Drop-off time (Big Dogs): the best time to drop your dog off is between 6:30 and 8:30am. If you come between 8:30 and 10:30am, your dog will probably be able to join the pack outside. If your dog comes after 10:30am, it will be too late to join the morning session, but he will be able to nap until 2pm, then join the pack for the afternoon session.
Drop-off time (Little Dogs): Little dogs who arrive between 6:30am and 7:30am will rest in crates until their teacher arrives at 7:30. Little dogs who arrive after 7:30am will go straight onto the play yard.
Pick-up time: the best time to pick your dog up is between 2:30pm and 5:45pm. If you need to pick up your dog between 11:30 and 2pm, please let us know in advance so that we can put your dog up front. This will ensure that we don’t need to wake up your dog’s friends during their naptime. Please remember to let us know if you need a late pick-up.
Reservations are only required on your dog’s first day at daycare. For safety, we only introduce one new dog per day. The first day, your dog will need to arrive before 8:30am. Your dog will go out first, which is much less stressful than going out last and having all the other dogs rush up to mob the new guy in town.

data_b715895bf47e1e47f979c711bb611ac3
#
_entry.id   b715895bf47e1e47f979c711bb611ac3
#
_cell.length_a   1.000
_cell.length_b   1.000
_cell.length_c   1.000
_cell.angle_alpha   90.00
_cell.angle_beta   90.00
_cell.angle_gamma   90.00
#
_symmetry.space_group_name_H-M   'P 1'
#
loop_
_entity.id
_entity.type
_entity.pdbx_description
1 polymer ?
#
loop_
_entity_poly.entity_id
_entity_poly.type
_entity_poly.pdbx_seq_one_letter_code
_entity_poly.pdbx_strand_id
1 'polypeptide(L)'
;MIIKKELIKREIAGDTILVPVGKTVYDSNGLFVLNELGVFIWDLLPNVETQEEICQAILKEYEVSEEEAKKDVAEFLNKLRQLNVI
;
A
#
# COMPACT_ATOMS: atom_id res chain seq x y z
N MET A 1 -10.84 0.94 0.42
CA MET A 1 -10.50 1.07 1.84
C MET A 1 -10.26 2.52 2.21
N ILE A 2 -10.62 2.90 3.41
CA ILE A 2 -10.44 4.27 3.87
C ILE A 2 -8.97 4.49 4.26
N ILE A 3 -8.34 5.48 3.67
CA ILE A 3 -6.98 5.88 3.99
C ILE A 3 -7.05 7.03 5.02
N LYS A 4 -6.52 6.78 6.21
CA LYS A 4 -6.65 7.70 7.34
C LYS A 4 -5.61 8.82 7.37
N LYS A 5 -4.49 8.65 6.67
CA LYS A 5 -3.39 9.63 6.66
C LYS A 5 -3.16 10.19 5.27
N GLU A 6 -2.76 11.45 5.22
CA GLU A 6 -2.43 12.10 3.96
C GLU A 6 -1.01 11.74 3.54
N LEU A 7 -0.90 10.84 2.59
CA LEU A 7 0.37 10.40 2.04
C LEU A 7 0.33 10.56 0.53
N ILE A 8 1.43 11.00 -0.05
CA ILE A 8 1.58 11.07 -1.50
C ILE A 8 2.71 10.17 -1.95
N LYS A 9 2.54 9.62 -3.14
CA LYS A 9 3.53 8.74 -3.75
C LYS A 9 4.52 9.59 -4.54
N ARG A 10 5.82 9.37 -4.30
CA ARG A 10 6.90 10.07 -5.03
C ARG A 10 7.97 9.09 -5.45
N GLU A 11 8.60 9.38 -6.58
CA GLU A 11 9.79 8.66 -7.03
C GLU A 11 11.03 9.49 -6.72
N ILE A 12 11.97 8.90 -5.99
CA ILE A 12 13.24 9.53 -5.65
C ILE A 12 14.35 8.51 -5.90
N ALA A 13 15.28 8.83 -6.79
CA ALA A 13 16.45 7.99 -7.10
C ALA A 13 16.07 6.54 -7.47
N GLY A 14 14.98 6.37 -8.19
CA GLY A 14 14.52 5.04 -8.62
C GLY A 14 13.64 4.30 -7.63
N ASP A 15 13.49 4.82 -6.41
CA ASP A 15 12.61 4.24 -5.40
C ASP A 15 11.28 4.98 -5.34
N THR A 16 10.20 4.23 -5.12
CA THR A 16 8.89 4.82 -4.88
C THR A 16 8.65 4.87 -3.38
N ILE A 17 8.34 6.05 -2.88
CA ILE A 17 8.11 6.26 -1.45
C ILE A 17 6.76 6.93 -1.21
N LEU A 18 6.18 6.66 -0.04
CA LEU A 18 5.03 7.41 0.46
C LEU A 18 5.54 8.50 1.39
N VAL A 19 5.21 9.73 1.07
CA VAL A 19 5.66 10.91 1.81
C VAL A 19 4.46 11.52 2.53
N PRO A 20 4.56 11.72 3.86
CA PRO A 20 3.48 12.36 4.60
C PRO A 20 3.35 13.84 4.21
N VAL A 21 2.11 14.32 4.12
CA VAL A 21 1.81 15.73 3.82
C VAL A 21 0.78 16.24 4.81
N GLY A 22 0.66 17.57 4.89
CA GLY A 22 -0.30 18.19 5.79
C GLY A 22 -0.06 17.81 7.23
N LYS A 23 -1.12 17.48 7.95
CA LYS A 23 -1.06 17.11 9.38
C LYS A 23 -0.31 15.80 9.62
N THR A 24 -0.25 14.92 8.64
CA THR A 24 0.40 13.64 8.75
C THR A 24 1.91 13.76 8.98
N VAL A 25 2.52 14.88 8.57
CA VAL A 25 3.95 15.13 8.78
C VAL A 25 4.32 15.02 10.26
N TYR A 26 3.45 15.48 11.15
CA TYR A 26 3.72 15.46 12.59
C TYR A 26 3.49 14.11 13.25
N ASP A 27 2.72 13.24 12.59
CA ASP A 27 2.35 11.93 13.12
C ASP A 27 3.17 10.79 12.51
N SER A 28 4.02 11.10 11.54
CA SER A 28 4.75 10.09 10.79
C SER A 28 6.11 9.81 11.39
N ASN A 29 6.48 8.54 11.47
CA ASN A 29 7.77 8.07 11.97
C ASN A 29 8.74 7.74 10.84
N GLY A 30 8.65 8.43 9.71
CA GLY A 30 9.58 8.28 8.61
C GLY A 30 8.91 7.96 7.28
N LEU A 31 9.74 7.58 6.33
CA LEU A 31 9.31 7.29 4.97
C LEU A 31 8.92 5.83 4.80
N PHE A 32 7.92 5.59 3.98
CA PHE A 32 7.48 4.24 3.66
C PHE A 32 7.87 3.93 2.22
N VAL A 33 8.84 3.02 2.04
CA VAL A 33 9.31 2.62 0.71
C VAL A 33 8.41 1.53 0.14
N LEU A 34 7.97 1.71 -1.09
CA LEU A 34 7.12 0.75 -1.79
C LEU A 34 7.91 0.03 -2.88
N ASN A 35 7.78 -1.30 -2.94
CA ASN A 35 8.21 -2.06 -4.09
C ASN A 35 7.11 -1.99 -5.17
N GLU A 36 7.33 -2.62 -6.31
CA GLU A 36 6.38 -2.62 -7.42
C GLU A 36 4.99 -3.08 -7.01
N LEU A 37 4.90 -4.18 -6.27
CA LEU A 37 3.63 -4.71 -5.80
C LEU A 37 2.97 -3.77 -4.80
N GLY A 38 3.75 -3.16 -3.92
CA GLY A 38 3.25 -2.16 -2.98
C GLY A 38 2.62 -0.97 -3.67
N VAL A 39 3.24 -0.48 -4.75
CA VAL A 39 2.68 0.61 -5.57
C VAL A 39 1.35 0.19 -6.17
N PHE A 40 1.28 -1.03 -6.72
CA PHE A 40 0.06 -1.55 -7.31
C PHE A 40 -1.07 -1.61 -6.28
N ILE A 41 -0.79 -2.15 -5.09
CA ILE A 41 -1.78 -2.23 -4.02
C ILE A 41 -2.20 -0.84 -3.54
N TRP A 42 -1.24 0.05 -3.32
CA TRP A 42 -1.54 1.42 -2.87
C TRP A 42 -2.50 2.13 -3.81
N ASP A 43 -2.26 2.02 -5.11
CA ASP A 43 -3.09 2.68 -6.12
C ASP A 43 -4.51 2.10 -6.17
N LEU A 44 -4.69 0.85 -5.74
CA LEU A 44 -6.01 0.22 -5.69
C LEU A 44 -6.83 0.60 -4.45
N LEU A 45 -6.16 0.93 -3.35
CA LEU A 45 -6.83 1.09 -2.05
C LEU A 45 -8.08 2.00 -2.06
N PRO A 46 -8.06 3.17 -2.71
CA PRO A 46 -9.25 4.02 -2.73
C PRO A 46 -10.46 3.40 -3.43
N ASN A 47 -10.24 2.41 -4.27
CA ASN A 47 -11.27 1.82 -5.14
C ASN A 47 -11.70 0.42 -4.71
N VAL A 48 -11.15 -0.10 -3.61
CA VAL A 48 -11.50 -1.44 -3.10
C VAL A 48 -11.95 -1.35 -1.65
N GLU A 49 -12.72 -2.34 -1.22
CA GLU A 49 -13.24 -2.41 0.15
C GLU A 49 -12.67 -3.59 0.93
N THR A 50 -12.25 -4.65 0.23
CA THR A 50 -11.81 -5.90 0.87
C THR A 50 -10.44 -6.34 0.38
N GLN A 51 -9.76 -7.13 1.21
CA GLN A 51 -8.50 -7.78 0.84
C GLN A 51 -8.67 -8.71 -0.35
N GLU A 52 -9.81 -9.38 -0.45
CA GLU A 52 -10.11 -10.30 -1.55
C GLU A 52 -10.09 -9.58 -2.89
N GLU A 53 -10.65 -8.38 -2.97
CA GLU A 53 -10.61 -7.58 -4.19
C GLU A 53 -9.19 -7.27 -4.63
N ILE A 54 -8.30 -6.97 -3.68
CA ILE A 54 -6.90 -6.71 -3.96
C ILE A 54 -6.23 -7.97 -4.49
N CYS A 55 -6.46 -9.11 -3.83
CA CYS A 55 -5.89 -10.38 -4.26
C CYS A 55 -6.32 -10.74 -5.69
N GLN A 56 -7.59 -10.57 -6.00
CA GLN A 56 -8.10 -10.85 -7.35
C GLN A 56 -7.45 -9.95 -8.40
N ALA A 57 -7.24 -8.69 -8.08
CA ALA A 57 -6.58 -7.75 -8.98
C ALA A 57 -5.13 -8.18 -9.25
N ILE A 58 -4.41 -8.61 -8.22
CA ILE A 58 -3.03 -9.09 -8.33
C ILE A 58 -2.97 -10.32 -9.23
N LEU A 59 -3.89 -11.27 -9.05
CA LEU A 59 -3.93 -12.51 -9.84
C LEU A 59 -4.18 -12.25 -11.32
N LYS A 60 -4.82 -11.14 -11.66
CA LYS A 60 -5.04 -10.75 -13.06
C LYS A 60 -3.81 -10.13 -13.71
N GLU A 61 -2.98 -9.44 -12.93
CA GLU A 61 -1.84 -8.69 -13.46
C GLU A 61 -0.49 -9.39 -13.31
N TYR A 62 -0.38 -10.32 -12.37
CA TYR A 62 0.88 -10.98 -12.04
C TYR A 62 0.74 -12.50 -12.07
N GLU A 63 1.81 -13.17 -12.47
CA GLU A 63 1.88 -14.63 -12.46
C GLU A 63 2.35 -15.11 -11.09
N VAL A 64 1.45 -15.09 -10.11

Lunches are given at 11:30. If you want us to give your dog lunch or a snack, please pack it in a plastic bag with your dog’s name clearly written on it.
Stuff: You do not need to bring any toys, beds, or other supplies for your dog. We have plenty!
Safety: Our #1 goal is to keep every person and every dog safe. To that end, please observe the following:
§ We do not recommend or use extendible/retractable leashes. We do not prohibit them, though, so if you use one, please be sure to lock it down before bringing your dog into the building. We have a lot of dogs, from Chihuahuas to Great Danes in and out, and they all need to be right up close to their human.
§ Do not bring your dog to daycare if he or she is acting sick, throwing up, or having diarrhea. Your vet would be a better choice on those days. Neither the other dogs nor their owners will appreciate the sharing of germs.